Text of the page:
The 169-year-old St. Michael’s Cathedral Basilica, 65 Bond Street, was designed by TORONTO architect WILLIAM THOMAS. It’s the principal church of Canada’s largest English-speaking Catholic archdiocese and now, after a complete reno, its interior is among the most spectacular in the city. The Archdiocese, encouraged by Cardinal THOMAS COLLINS, hired TORONTO’s +VG Architects to take on the task of restoring the yellow-brick structure inside and out. The aspect that’s captured the public’s imagination is the crypt. The first Bishop of TORONTO is buried there, along with other important people. One such is John Elmsley, a convert from the Anglican church, director of the Bank of Upper Canada and member of the Family Compact,. His father was Chief Justice of Upper Canada. “The cathedral will link with the Royal Ontario Museum and Ontario Tourism so that visitors will know that they can see those buried here were part of the social and cultural history of Canada,” said TERENCE WHITE of the architecture firm.All the stained-glass windows were restored to their original magnificence. The rose windows in the south and north transepts were revealed after a century. New stained-glass windows were commissioned from TORONTO’s Vitreous Glassworks.NEW YORK-based Ecclesiastical Art created decorations for the walls, and transformed the ceiling into a celestial sky with more than 18,000 stars.The balcony was rebuilt and now seats 230. The old organ, installed in 1880, blocked some of the most beautiful stained-glass in North America. It’s gone, replaced by Opus 3907, a new $2-million pipe organ by Casavant Frères of Saint-Hyacinthe, Quebec. The pipe chests were split to preserve the view and the daylight. Ongoing phases of the restoration include the restoration of the Bishop’s Palace or Rectory, and completion of the new crypt chapel. <ALL PHOTOGRAPHS by Paul Cormack/Concrete Pictures>
Born to Irish parents, NED HANLAN (1855-1906) was a professional sculler, hotelier and alderman who lived in TORONTO. Hanlan’s Point is named after a small hotel his father opened on Toronto Island’s west end. Every day young Ned would row back and forth across the harbour to attend George Street public school in the city.At eighteen he was competing in rowing events and became amateur champion of Toronto Bay. He turned professional in 1874/5, and soon afterwards beat all comers, losing only six of his 300 races, and became the world sculling champion for five consecutive years from 1880 to 1884. Following his career as an athlete, Hanlan became a hotelier like his father, and eventually was voted a city alderman. He was also the first head coach of the University of Toronto Rowing Club in 1897. In 1900 he coached Columbia University’s crew for several years. <Abbreviated excerpt from Wikipedia>NED HANLAN died of pneumonia at age 52. Ten thousand Torontonians paid their final respects at the church where his body lay in state. <ABOVE – Ned Hanlan monument on the Toronto Islands, sculpted by Emanuel Hahn><Ned Hanlan tug boat, September 16/1932; photo – City of Toronto Archive/Sidewalk Labs><Breaking ice, March 14/1934><Ned Hanlan steam tug approaching the foot of Bay Street, February 20/1952; photo by JAMES VICTOR, 1911-58><The Ned Hanlan tugboat still exists, although it’s been retired. You’ll find it on Toronto Islands.>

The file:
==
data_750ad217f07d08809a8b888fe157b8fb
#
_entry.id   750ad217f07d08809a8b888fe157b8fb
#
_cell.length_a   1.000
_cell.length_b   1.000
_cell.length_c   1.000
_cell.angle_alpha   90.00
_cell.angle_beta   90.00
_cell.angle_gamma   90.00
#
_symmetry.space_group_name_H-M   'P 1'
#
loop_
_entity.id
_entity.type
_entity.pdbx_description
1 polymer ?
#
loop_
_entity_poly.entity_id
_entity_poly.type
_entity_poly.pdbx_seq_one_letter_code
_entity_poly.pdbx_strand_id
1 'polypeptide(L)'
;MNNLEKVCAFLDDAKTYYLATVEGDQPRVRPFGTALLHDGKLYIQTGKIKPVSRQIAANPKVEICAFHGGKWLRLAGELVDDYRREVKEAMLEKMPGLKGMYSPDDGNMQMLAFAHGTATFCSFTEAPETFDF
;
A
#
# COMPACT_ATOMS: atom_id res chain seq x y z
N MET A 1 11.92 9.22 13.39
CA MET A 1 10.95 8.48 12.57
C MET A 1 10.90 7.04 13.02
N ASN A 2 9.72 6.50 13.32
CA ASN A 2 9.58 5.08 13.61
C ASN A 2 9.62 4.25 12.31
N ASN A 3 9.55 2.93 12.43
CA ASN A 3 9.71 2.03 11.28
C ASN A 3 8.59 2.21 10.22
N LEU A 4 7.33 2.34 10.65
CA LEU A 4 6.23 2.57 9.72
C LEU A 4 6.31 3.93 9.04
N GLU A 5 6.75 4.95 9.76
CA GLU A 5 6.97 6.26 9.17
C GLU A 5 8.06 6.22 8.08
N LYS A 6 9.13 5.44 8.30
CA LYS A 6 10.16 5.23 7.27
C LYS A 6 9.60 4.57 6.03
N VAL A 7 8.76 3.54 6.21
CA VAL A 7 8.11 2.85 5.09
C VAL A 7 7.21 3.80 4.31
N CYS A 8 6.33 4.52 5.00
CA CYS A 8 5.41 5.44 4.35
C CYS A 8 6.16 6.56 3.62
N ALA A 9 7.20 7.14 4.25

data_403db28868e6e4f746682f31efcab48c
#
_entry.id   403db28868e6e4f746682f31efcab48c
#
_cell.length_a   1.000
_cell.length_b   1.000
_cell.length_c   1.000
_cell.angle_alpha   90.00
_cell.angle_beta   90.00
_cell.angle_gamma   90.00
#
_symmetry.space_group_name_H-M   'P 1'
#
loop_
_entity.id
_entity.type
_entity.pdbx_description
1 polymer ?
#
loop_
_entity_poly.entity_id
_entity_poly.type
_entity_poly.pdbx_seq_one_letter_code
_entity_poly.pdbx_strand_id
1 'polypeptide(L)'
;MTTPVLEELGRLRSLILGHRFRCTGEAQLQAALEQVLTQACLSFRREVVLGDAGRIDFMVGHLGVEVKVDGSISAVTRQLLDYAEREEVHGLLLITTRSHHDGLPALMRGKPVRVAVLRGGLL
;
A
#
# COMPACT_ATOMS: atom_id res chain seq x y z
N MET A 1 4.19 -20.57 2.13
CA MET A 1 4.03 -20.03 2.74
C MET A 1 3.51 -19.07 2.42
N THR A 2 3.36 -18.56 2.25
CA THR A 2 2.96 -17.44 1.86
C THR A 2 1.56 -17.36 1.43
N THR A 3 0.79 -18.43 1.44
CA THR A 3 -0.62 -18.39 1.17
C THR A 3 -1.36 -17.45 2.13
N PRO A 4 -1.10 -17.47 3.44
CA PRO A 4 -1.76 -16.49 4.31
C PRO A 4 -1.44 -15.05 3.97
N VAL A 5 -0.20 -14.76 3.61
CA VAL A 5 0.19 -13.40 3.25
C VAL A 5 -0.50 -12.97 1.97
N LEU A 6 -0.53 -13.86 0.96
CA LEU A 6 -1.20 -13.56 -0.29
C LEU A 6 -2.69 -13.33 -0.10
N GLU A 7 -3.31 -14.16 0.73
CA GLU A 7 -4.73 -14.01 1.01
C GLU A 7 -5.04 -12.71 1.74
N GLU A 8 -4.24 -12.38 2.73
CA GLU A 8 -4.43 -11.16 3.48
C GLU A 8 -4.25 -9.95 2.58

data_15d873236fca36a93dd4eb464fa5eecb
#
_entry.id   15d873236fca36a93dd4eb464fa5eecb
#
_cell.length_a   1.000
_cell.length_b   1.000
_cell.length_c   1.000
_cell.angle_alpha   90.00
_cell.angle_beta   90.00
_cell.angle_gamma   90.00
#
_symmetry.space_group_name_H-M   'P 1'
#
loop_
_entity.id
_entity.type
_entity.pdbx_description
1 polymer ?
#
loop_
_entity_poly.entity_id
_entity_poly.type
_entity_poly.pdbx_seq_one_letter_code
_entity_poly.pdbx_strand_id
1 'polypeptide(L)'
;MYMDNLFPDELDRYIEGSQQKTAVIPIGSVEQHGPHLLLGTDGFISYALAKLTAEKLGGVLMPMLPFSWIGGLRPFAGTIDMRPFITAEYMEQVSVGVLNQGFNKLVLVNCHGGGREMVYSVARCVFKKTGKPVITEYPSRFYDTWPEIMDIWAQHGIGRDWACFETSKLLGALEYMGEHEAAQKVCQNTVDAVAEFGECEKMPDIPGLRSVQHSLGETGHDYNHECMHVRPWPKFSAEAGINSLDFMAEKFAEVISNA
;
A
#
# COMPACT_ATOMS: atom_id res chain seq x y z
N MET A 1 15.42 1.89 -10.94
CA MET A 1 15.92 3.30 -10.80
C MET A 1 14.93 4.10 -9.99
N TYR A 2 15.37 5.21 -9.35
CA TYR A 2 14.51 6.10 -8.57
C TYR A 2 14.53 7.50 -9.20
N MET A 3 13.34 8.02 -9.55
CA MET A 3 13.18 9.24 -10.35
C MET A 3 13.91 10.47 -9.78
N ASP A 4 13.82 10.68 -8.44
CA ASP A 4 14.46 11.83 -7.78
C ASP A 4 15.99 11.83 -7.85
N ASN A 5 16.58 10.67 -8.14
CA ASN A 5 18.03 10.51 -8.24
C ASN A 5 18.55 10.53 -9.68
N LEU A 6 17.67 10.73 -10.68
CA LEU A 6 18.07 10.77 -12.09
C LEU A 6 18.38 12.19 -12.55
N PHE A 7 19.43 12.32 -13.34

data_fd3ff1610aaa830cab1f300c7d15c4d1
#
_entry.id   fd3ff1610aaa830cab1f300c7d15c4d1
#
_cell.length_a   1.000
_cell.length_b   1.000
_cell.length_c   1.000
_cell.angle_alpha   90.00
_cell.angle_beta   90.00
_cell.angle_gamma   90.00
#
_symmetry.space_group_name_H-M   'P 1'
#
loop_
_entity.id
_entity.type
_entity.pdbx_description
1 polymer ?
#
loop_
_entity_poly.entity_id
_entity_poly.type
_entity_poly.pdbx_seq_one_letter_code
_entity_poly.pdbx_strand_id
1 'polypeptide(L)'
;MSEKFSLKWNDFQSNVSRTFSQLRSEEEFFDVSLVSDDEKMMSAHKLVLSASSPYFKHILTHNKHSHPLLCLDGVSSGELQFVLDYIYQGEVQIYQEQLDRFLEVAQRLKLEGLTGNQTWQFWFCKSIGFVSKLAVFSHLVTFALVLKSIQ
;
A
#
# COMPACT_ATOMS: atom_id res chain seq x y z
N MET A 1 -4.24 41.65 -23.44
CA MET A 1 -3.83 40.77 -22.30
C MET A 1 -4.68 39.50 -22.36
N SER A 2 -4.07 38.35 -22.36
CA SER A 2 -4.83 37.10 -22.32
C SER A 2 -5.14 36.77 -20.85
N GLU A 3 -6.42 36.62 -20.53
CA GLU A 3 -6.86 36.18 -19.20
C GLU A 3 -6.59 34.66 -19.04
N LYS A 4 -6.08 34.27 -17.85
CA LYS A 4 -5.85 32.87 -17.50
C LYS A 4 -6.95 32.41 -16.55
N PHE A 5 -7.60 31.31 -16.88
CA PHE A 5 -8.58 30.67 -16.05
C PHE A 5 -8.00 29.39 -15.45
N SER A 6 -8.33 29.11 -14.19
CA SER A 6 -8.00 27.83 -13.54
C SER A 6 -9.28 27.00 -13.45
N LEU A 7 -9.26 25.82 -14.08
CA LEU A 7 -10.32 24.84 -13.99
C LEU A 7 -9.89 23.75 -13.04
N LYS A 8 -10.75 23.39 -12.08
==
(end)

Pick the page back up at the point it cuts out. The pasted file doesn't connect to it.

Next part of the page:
The first flatiron building in North America was TORONTO’s Coffin Block, constructed in the triangle formed by Front and Church Streets. The stubby little structure housed the offices of a stagecoach company.It was demolished and replaced in 1892 by the present day Flatiron or Gooderham Building. For the record – NEW YORK CITY’s Flatiron was completed in 1903.The present-day Flatiron was constructed for $18,000. Until 1952, it contained offices for George Gooderham of the giant Gooderham and Worts Distillery. There’s now a pub in the basement, a patio outside, and Berczy Park in behind. The Flatiron is close to three theatres, St. Lawrence Market, St. James Cathedral, Hockey Hall of Fame and numerous fine restaurants and pubs. <photo above by bmccle . . . #streetsoftoronto>
FOR YOUR INFORMATION – This unusual boat measured 125 by 25 feet. There was an opening at each end where people could board. The inside remained stationary, while the outer casing, equipped with small paddle-like projections, revolved around it. This allowed the ship to roll sideways along the surface of the water like a rolling pin.
<PHOTO ABOVE – the inventor of the Roller Boat, FRED KNAPP>
In 1897, while a large crowd was watching, the ship demonstrated a top speed of 5 miles per hour in TORONTO Bay. The idea was dropped because the vessel was too slow and very expensive. <PHOTO above – City of Toronto Archives; WATERCOLOUR below by THOMAS HARRISON WILKINSON, 1847-1949>
LEE SHIMANO is a CNE enthusiast, and her treasured collection of Canadian National Exhibition memorabilia is most impressive. As a youngster she says “the CNE was this huge, magical world. It was only open for . . . 10 to 14 days. So it was very special.” And a perfect subject for a book.Ms. Shimano’s book, ‘Treasures of the CNE”, features her private collection and the positive stories of.people who loved Canada’s largest fair. The self-published book came out in 2017. It’s from FRIESENPRESS, and it’s also available from AMAZON as well as several other outlets. <PHOTO BELOW – the Canadettes on the big stage at the Ex, 1960’s>